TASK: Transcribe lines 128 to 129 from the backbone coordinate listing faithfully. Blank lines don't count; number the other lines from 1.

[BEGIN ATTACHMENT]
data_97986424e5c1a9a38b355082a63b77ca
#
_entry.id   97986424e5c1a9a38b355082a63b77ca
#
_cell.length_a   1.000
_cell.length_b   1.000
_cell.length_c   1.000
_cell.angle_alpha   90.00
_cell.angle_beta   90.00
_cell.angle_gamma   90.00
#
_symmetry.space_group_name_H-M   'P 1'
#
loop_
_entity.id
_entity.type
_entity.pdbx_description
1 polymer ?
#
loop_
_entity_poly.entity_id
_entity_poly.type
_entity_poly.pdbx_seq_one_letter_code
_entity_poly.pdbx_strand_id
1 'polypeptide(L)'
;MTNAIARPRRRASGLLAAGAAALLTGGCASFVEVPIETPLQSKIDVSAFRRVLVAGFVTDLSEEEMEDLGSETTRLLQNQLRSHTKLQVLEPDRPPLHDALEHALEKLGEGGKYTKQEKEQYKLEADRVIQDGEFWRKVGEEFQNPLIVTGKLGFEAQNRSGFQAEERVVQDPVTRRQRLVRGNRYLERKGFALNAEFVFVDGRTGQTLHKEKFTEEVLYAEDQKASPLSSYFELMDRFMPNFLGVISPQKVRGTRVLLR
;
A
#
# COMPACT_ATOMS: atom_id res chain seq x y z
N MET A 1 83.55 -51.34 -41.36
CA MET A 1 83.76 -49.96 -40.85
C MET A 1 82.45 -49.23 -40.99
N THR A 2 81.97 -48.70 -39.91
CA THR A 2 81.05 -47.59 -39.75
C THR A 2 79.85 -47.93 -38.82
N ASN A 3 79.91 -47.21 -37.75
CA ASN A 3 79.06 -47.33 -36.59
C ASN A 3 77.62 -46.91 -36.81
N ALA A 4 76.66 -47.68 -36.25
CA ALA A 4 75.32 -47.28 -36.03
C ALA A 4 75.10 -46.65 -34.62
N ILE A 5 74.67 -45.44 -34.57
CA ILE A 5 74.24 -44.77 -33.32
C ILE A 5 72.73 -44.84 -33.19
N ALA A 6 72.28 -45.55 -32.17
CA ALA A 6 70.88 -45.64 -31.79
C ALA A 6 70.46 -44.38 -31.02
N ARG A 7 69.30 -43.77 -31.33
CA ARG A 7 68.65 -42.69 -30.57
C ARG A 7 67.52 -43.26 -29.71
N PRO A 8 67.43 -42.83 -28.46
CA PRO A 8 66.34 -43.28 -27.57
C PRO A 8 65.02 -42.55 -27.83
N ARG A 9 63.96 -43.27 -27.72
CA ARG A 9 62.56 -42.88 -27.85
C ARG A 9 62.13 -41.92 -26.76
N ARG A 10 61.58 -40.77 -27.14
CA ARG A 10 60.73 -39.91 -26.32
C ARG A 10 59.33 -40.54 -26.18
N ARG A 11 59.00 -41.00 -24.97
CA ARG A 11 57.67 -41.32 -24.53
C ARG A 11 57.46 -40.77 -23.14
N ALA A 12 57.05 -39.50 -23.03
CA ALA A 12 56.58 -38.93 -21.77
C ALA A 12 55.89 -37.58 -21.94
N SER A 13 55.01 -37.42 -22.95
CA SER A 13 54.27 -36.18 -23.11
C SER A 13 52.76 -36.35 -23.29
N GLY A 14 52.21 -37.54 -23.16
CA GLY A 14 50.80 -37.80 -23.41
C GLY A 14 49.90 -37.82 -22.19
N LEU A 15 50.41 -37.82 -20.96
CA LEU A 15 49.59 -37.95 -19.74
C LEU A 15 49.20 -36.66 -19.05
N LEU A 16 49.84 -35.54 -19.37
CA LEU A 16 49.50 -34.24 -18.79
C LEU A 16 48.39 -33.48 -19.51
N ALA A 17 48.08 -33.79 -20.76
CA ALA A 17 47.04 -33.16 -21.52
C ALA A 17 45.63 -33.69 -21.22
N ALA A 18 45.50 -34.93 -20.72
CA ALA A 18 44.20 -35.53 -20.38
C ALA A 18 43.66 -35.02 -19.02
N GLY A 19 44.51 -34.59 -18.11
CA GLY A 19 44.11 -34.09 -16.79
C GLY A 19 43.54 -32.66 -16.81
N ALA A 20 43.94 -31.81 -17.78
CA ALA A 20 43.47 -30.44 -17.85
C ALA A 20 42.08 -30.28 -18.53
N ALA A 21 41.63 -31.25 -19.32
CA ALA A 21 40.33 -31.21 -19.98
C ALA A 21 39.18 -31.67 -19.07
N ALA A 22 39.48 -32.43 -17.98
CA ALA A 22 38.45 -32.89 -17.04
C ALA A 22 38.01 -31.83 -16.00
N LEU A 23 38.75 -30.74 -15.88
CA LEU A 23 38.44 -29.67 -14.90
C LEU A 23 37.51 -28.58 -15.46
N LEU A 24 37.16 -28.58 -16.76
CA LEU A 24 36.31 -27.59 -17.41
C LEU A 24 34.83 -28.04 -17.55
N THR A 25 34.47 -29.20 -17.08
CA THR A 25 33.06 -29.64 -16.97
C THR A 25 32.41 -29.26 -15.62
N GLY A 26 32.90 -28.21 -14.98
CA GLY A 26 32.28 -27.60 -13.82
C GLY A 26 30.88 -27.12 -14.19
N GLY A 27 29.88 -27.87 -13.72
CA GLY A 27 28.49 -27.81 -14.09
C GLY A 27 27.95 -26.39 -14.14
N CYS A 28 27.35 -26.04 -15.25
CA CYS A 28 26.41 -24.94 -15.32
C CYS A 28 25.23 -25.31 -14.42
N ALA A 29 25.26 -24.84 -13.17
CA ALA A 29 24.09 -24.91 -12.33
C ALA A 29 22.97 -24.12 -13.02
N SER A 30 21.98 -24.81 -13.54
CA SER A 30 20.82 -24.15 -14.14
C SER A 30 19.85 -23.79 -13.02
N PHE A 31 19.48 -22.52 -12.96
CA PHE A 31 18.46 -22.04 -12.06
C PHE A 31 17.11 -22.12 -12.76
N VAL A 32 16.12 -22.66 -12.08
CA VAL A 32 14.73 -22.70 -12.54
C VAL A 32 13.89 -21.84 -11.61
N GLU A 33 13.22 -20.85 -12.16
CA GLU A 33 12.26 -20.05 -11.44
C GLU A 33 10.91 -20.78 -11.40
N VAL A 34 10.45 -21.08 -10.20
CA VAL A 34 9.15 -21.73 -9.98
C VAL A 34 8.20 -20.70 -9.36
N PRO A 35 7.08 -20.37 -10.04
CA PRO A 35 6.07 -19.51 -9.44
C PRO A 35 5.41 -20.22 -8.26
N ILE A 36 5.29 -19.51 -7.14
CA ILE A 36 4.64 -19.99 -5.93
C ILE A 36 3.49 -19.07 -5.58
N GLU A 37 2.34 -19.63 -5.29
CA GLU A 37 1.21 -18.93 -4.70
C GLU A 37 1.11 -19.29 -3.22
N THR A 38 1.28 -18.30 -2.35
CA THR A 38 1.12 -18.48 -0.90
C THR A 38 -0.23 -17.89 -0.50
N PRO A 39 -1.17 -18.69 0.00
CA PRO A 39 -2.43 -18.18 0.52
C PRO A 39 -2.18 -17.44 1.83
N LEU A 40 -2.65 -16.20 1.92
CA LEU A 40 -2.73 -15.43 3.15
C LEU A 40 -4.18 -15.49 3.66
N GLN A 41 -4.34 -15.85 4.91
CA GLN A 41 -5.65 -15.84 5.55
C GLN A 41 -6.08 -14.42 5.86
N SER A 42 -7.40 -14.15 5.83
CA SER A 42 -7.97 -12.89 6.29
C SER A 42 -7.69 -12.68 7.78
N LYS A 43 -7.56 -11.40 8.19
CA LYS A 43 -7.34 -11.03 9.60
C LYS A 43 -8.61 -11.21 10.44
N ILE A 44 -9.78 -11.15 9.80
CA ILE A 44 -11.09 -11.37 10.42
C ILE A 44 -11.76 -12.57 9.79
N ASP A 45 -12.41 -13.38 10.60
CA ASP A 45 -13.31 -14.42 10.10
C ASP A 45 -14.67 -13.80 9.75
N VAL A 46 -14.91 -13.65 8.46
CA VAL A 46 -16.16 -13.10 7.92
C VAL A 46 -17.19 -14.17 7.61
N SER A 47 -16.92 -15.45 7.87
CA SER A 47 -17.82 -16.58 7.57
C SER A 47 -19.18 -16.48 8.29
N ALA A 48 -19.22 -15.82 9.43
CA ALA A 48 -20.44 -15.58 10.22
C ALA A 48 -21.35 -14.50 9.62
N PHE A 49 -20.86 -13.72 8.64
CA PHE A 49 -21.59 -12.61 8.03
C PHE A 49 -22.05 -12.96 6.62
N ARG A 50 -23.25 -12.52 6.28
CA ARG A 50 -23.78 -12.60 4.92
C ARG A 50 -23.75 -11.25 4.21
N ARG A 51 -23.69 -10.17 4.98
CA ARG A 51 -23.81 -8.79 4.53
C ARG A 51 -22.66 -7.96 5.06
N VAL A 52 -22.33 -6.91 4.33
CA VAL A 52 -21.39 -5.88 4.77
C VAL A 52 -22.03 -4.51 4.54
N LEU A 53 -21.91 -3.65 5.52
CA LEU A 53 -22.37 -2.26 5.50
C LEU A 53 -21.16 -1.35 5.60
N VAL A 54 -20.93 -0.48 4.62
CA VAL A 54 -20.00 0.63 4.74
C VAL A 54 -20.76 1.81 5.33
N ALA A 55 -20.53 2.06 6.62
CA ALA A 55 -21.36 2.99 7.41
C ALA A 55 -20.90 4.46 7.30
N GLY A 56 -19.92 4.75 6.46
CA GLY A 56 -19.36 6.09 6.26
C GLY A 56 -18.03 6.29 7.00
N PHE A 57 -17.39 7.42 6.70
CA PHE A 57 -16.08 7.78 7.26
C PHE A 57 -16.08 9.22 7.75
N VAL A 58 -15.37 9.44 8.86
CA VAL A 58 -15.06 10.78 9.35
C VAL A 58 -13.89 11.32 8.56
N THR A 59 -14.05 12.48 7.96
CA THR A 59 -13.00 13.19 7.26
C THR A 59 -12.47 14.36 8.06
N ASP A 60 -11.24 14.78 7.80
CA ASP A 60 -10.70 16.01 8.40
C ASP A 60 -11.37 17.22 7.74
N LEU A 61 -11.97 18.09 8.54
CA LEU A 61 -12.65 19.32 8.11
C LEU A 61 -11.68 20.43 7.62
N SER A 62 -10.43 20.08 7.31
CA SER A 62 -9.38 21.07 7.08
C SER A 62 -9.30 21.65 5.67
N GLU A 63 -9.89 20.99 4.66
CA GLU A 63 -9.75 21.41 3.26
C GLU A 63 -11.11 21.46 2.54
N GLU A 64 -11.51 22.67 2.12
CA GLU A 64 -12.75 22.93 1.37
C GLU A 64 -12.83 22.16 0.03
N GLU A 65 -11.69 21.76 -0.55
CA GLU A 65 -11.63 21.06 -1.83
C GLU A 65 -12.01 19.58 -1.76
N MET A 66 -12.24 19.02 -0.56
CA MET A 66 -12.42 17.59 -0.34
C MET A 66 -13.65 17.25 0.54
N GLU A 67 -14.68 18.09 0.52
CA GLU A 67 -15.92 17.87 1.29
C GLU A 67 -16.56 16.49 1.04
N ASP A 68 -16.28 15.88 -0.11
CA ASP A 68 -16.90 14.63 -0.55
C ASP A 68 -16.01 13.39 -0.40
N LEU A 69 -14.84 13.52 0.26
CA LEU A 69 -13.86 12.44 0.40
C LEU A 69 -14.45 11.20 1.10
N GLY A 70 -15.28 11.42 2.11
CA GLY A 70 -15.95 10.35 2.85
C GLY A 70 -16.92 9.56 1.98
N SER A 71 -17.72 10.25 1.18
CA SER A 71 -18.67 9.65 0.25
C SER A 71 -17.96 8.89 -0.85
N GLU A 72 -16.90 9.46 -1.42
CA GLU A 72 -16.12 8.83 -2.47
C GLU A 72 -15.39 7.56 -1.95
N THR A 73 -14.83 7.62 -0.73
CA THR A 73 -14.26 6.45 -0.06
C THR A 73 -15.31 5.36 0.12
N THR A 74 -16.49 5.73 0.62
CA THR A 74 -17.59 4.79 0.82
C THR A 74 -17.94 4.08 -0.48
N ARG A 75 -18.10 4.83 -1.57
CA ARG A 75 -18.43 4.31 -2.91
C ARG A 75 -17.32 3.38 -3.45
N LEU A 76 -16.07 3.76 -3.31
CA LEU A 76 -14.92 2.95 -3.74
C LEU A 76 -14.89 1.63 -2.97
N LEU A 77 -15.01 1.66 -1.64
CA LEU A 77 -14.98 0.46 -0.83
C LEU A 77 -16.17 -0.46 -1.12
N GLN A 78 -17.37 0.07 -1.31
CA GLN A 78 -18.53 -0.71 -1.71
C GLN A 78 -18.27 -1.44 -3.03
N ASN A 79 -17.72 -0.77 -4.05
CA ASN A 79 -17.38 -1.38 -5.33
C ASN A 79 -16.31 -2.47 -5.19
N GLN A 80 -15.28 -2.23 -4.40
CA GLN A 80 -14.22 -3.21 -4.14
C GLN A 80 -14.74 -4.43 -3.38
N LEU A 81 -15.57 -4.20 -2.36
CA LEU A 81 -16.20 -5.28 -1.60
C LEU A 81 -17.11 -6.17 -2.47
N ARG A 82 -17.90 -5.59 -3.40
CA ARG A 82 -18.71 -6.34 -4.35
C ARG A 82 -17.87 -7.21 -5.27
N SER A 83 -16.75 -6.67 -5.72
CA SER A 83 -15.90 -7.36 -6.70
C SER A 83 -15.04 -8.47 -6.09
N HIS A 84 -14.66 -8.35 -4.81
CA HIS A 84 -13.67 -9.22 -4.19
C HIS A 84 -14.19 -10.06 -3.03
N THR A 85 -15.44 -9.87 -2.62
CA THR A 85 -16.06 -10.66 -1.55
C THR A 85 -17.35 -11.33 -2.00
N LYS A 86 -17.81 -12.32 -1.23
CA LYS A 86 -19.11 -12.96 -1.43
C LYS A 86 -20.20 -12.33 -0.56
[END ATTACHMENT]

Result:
CA GLU A 33 12.26 -20.05 -11.44
C GLU A 33 10.91 -20.78 -11.40